A comprehensive ophthalmologic examination was performed, including auto refractokeratometry, visual acuity testing, biomicroscopy of the anterior segment, and indirect ophthalmoscopy. To diagnose pathological changes, cornea and conjunctiva were stained using sterile diagnostic fluorescein strips. In addition to routine diagnostic methods, keratotopography and optical pachymetry were performed using a keratotopograph with a TMS 5 Sheimpflug camera (Tomey Corporation, Nagoya, Japan). Next, miniscleral lenses were chosen. Using optical coherence tomography of the anterior segment (Cirrus HD-OCT; Carl Zeiss Meditec, Jena, Germany), the position of the lens was evaluated, including the central clearance (the distance between the lens and the anterior surface of the cornea), change in clearance from the center to the periphery of the cornea, limbal clearance, and position of the peripheral support area. Based on the individual parameters obtained, customized miniscleral lenses were made of a material with high oxygen permeability (Dk = 100) using high-precision computerized machines.

Patients wore the manufactured lens as part of their daily regimen and filled them with a preservative-free sodium hyaluronate solution before each use. If necessary, artificial tear preparations were additionally instilled on the anterior surface of the lens throughout the day.

During the follow-up period, at each visit, visual acuity was determined while wearing the miniscleral lenses; anterior segment biomicroscopy was performed; and the severity and degree of punctate corneal epitheliopathy as well as the nature of the subjective sensations experienced when wearing the lenses were evaluated.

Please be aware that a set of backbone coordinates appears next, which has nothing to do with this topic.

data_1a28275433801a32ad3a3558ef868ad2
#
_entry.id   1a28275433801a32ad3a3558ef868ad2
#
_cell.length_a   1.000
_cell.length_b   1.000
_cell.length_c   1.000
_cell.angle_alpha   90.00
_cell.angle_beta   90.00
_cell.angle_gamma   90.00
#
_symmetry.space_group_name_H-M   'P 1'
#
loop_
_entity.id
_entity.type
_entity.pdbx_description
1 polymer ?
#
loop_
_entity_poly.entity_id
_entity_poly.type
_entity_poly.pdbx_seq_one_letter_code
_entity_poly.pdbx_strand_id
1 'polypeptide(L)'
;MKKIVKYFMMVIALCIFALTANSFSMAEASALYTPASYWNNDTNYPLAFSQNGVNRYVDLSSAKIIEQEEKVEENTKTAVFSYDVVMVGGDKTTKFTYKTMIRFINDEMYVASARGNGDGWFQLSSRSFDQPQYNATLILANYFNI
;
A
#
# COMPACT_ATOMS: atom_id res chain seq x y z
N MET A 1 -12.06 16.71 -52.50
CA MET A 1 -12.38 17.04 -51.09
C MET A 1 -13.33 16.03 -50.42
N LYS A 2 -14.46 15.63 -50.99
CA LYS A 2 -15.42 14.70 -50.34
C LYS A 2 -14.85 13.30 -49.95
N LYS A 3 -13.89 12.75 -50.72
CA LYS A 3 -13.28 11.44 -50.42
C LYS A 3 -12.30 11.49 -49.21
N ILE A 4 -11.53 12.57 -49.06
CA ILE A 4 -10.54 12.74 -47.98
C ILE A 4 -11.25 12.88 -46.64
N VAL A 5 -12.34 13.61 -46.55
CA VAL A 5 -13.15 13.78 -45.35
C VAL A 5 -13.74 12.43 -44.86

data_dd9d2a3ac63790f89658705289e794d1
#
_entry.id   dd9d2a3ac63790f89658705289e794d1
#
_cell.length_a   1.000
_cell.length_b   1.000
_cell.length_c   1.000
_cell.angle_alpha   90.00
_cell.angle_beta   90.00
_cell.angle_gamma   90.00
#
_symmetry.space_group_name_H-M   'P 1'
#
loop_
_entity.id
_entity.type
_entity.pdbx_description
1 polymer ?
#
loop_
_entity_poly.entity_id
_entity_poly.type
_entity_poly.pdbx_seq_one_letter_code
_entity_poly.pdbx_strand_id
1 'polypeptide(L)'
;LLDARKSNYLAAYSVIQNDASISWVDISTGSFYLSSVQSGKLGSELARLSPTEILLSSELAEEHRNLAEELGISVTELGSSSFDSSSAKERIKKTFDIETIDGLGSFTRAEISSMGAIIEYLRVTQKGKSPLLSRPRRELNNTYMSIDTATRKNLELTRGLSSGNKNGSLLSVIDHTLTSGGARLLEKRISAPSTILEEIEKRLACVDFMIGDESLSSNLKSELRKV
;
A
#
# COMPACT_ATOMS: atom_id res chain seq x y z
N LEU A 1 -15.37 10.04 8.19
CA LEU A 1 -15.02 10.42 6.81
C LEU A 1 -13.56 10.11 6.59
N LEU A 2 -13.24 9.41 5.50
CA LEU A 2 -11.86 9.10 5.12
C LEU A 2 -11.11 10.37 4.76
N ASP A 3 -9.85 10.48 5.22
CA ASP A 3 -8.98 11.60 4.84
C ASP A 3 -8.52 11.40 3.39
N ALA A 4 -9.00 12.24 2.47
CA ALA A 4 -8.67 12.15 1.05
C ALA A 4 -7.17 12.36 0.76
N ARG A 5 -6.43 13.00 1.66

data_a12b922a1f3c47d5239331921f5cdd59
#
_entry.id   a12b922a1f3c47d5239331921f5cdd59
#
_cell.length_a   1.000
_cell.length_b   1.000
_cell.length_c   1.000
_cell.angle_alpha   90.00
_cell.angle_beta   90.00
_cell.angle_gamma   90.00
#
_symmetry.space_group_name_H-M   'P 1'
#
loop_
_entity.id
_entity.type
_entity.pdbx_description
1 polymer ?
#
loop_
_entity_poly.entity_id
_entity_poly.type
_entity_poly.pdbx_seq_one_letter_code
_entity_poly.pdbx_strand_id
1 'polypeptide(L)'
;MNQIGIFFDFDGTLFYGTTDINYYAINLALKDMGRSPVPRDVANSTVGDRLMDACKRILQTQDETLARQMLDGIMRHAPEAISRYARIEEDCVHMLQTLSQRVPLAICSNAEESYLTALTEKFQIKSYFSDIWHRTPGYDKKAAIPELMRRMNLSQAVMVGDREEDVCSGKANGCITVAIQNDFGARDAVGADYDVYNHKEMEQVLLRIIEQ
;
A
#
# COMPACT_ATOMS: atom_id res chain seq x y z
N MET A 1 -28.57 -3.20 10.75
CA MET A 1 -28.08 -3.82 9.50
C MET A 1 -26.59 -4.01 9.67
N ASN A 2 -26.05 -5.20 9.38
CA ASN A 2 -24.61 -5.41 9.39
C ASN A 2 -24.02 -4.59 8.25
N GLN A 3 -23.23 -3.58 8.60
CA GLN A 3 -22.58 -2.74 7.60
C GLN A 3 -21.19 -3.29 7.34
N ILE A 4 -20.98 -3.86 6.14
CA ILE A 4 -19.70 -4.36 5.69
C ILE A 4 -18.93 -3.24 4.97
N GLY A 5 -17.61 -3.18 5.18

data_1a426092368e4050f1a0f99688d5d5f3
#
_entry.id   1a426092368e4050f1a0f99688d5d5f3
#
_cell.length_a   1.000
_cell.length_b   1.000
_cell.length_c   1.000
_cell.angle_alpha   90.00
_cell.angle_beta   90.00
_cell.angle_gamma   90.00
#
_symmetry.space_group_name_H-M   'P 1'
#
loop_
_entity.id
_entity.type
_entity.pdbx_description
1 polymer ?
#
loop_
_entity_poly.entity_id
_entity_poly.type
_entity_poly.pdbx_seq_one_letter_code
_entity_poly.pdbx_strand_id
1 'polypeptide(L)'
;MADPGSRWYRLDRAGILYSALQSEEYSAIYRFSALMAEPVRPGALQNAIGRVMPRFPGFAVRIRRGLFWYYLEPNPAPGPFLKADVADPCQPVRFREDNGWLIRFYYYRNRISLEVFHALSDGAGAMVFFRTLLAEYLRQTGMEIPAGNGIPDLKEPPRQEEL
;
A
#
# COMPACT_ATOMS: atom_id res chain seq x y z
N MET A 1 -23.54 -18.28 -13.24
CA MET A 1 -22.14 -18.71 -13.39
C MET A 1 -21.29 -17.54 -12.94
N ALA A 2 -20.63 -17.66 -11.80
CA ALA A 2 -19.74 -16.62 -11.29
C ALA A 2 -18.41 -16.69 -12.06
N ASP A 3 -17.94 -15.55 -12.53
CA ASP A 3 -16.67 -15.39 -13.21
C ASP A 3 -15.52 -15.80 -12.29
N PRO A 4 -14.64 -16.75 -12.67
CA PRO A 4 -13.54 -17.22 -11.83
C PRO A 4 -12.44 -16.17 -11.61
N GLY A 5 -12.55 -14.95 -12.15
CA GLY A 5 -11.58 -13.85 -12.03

RESULTS AND DISCUSSION

Previously, the patients in this study did not use vision correction means due to the limited available selection of lenses and their intolerance to lens wear. Table 1 presents the nosological forms and results of visual acuity testing during the follow-up. According to autorefractometry, in most cases, it was not possible to determine reliably the degree of refractive error. Thus, the spherical component was in the range of –14.25 to +6.0 diopters (D), while the cylindrical component ranged from –3.0 to –11.5 D. The maximum value of keratometry according to computer keratotopography data presented a wide range of values, from 33.25 to 53.7 D, and the central thickness of the cornea in the center ranged from 398 to 654 μ. The average value of uncorrected visual acuity (VASC, visual acuity sine correction) was 0.23 ± 0.21, while the best corrected visual acuity (BCVA) using trial lens set was 0.52 ± 0.29. After fitting of miniscleral lenses, the mean value of BCVA was 1.04 ± 0.15. Miniscleral lenses of various parameters were chosen, with a diameter of 14.9 or 15.2 mm and a base curvature of 7.0 to 8.3 mm. According to anterior segment optical coherence tomography data, the average value of central clearance was 238.2 ± 48.1 μ.

 

Table 1 / Таблица 1

Clinical entities, visual acuity and follow-up time

Нозологические формы, острота зрения и сроки наблюдения пациентов

Patient

Diagnosis

Eye

VASC

BCVA

BCVA in miniscleral lenses

Follow-up, months

1

Keratoconus, deg. II

OS

0.13

0.6

1.0

6

2

State after anterior radial keratotomy

OD

0.25

1

1.33

18

OS

0.2

0.8

1.0

3

State after LASIK. Secondary keratectasia

OD

0.02

0.2

0.8

14

OS

0.4

n/c

1.0

4

State after PK

OD

0.5

n/c

1.0

14

5

Keratoconus, deg. III

OS

0.13

0.2

1.0

2

6